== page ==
A specific plan is a document designed to implement the goals and policies of the General Plan. Existing specific plans have been prepared for the eight areas identified below.
The City is pleased to announce the launch of Our Pasadena – Putting the Plan in Motion. This highly anticipated program is a major step toward implementation of the City’s recently updated General Plan that was adopted in 2015.
Our Pasadena will focus on implementation—updating Pasadena’s Zoning Code and establishing neighborhood-specific design and land-use goals for the City’s eight Specific Plans. For more information, visit our website at ourpasadena.org.
East Colorado Boulevard
The East Colorado Boulevard Specific Plan was created to encourage vibrant mix of land uses, a unified streetscape and a series of distinctive places along a portion of Colorado Boulevard, approximately 3 miles in length, extending eastward from Catalina Avenue to the eastern City limits at Sycamore Avenue. It is comprised of six sub-areas (i.e. Mid-City sub-area, College District sub-area, Gold Line sub-area, Route 66 sub-area, Lamanda Park sub-area, and Chihuahuita sub-area).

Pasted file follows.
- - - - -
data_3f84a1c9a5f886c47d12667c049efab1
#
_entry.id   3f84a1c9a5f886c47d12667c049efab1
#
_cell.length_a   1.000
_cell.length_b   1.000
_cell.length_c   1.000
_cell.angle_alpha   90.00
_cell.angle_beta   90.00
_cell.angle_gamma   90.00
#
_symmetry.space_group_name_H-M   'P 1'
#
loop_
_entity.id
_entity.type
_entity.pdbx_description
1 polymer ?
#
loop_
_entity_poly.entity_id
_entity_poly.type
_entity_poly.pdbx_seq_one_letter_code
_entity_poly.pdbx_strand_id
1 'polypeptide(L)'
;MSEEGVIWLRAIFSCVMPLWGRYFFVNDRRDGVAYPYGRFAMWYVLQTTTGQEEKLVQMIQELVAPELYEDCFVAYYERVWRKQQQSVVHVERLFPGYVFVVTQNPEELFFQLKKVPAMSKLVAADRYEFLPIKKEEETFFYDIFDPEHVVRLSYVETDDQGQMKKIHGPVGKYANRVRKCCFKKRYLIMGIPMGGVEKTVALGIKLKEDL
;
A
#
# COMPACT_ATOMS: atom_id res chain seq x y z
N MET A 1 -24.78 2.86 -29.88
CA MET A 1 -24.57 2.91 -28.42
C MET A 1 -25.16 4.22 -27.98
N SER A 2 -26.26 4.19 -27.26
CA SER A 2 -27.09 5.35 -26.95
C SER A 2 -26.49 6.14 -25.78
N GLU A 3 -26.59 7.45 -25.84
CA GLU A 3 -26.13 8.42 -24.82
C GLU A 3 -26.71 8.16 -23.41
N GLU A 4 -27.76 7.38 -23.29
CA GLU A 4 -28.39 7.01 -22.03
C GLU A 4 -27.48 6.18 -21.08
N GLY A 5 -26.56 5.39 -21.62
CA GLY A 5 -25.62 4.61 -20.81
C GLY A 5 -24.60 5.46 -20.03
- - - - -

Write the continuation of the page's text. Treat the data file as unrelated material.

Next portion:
East Pasadena is a major regional retail area and provides jobs, goods, and services to the City. The East Pasadena Specific Plan focuses on facilitating the expansion of existing businesses and development of new businesses to provide additional employment opportunities for Pasadena residents, as well as the addition of new housing opportunities to enable residents to live close to jobs and transit.
Fair Oaks/Orange Grove
The Fair Oaks/Orange Grove Specific Plan is designed to enhance the quality of life for the Fair Oaks/Orange Grove community, reestablishing it as a lively focal point in the City. Through planning and urban design concepts, the Plan provides for the creation of a pedestrian- and transit-oriented community supporting businesses and residential uses in the area.
The vision for the Lincoln Avenue Specific Plan is to re-purpose the Lincoln Avenue corridor from an industrial and limited commercial area into a vibrant neighborhood-oriented district, with new housing options and a complement of local-serving retail and service businesses, office spaces, and community uses, all tied together with public improvements that create a vibrant and enjoyable pedestrian environment.